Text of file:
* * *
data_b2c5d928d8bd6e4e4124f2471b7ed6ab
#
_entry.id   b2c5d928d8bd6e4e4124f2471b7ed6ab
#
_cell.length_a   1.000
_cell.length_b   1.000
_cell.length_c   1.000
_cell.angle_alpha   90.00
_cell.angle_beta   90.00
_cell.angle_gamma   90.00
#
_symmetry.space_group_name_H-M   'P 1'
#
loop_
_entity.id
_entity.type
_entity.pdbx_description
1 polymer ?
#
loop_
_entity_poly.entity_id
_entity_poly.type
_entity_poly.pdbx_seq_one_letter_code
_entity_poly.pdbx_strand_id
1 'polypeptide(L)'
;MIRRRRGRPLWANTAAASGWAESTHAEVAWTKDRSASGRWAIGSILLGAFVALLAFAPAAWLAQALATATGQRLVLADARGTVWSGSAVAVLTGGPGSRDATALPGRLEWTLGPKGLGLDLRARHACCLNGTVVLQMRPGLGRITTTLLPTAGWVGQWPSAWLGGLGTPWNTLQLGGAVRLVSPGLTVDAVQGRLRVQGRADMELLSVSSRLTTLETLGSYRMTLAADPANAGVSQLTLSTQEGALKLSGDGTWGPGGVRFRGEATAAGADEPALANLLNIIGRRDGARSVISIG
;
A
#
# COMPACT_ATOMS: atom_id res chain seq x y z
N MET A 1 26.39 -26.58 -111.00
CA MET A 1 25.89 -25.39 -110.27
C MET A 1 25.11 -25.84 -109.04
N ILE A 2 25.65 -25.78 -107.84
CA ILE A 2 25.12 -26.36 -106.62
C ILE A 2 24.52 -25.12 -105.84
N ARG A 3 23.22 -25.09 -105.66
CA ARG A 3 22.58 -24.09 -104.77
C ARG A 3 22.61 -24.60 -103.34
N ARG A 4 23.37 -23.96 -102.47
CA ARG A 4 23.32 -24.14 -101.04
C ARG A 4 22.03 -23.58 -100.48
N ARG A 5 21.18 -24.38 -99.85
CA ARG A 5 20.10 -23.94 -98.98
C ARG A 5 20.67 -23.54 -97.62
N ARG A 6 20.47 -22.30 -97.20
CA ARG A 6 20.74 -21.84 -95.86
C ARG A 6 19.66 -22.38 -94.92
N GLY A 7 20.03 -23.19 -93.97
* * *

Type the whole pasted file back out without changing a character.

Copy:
data_b2c5d928d8bd6e4e4124f2471b7ed6ab
#
_entry.id   b2c5d928d8bd6e4e4124f2471b7ed6ab
#
_cell.length_a   1.000
_cell.length_b   1.000
_cell.length_c   1.000
_cell.angle_alpha   90.00
_cell.angle_beta   90.00
_cell.angle_gamma   90.00
#
_symmetry.space_group_name_H-M   'P 1'
#
loop_
_entity.id
_entity.type
_entity.pdbx_description
1 polymer ?
#
loop_
_entity_poly.entity_id
_entity_poly.type
_entity_poly.pdbx_seq_one_letter_code
_entity_poly.pdbx_strand_id
1 'polypeptide(L)'
;MIRRRRGRPLWANTAAASGWAESTHAEVAWTKDRSASGRWAIGSILLGAFVALLAFAPAAWLAQALATATGQRLVLADARGTVWSGSAVAVLTGGPGSRDATALPGRLEWTLGPKGLGLDLRARHACCLNGTVVLQMRPGLGRITTTLLPTAGWVGQWPSAWLGGLGTPWNTLQLGGAVRLVSPGLTVDAVQGRLRVQGRADMELLSVSSRLTTLETLGSYRMTLAADPANAGVSQLTLSTQEGALKLSGDGTWGPGGVRFRGEATAAGADEPALANLLNIIGRRDGARSVISIG
;
A
#
# COMPACT_ATOMS: atom_id res chain seq x y z
N MET A 1 26.39 -26.58 -111.00
CA MET A 1 25.89 -25.39 -110.27
C MET A 1 25.11 -25.84 -109.04
N ILE A 2 25.65 -25.78 -107.84
CA ILE A 2 25.12 -26.36 -106.62
C ILE A 2 24.52 -25.12 -105.84
N ARG A 3 23.22 -25.09 -105.66
CA ARG A 3 22.58 -24.09 -104.77
C ARG A 3 22.61 -24.60 -103.34
N ARG A 4 23.37 -23.96 -102.47
CA ARG A 4 23.32 -24.14 -101.04
C ARG A 4 22.03 -23.58 -100.48
N ARG A 5 21.18 -24.38 -99.85
CA ARG A 5 20.10 -23.94 -98.98
C ARG A 5 20.67 -23.54 -97.62
N ARG A 6 20.47 -22.30 -97.20
CA ARG A 6 20.74 -21.84 -95.86
C ARG A 6 19.66 -22.38 -94.92
N GLY A 7 20.03 -23.19 -93.97